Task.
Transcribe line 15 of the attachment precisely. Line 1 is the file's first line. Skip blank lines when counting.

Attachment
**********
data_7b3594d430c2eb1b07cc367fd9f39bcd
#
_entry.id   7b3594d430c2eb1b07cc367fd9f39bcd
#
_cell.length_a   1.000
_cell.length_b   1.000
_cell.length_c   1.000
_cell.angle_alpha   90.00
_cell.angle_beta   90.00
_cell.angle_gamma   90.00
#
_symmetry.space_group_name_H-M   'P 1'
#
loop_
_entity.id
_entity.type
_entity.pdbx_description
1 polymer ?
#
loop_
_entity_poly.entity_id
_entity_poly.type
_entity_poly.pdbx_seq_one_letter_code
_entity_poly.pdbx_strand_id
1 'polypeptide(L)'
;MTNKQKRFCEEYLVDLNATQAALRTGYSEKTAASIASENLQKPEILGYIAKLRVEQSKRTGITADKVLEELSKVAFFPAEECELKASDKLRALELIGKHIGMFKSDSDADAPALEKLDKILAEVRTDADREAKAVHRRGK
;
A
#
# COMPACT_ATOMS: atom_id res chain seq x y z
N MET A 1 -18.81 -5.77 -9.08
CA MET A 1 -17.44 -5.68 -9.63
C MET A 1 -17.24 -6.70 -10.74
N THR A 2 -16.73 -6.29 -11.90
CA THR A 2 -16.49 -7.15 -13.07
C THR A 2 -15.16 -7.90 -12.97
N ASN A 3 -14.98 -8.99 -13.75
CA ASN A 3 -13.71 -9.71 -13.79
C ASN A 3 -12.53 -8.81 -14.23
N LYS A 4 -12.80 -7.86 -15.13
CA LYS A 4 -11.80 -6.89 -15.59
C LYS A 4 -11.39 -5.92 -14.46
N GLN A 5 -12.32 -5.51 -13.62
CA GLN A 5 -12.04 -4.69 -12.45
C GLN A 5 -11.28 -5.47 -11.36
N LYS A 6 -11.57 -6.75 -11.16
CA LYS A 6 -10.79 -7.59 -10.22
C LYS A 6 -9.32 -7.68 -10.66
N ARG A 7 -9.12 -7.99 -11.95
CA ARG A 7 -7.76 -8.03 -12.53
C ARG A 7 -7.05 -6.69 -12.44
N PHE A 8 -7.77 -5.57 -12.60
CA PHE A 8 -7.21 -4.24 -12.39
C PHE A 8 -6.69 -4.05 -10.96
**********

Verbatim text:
_entity.id